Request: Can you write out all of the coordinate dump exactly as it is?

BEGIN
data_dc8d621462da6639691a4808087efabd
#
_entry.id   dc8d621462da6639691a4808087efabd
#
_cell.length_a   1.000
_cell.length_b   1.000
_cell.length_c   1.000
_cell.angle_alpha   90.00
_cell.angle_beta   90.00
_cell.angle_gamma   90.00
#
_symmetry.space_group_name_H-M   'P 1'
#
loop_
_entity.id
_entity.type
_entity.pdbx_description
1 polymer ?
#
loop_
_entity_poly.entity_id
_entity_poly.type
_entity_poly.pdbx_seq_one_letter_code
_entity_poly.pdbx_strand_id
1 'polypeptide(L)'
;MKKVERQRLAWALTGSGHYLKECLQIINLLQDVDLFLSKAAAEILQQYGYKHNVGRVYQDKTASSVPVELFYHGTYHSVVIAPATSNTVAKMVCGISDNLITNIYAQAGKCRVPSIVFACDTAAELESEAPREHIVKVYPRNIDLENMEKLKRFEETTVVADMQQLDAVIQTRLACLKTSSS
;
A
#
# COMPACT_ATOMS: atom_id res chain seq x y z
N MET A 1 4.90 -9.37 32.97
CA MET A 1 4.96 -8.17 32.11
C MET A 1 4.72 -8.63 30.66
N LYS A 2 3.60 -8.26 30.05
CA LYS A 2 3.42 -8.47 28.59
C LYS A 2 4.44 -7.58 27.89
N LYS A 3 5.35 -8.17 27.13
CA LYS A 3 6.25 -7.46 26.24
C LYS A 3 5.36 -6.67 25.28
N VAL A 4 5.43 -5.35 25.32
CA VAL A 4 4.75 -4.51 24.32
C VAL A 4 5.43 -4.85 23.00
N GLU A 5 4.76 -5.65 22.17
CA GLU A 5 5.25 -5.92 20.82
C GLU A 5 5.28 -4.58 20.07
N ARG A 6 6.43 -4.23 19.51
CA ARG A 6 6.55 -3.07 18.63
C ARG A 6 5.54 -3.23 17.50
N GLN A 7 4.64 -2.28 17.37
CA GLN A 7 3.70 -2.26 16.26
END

data_dc8d621462da6639691a4808087efabd
#
_entry.id   dc8d621462da6639691a4808087efabd
#
_cell.length_a   1.000
_cell.length_b   1.000
_cell.length_c   1.000
_cell.angle_alpha   90.00
_cell.angle_beta   90.00
_cell.angle_gamma   90.00
#
_symmetry.space_group_name_H-M   'P 1'
#
loop_
_entity.id
_entity.type
_entity.pdbx_description
1 polymer ?
#
loop_
_entity_poly.entity_id
_entity_poly.type
_entity_poly.pdbx_seq_one_letter_code
_entity_poly.pdbx_strand_id
1 'polypeptide(L)'
;MKKVERQRLAWALTGSGHYLKECLQIINLLQDVDLFLSKAAAEILQQYGYKHNVGRVYQDKTASSVPVELFYHGTYHSVVIAPATSNTVAKMVCGISDNLITNIYAQAGKCRVPSIVFACDTAAELESEAPREHIVKVYPRNIDLENMEKLKRFEETTVVADMQQLDAVIQTRLACLKTSSS
;
A
#
# COMPACT_ATOMS: atom_id res chain seq x y z
N MET A 1 4.90 -9.37 32.97
CA MET A 1 4.96 -8.17 32.11
C MET A 1 4.72 -8.63 30.66
N LYS A 2 3.60 -8.26 30.05
CA LYS A 2 3.42 -8.47 28.59
C LYS A 2 4.44 -7.58 27.89
N LYS A 3 5.35 -8.17 27.13
CA LYS A 3 6.25 -7.46 26.24
C LYS A 3 5.36 -6.67 25.28
N VAL A 4 5.43 -5.35 25.32
CA VAL A 4 4.75 -4.51 24.32
C VAL A 4 5.43 -4.85 23.00
N GLU A 5 4.76 -5.65 22.17
CA GLU A 5 5.25 -5.92 20.82
C GLU A 5 5.28 -4.58 20.07
N ARG A 6 6.43 -4.23 19.51
CA ARG A 6 6.55 -3.07 18.63
C ARG A 6 5.54 -3.23 17.50
N GLN A 7 4.64 -2.28 17.37
CA GLN A 7 3.70 -2.26 16.26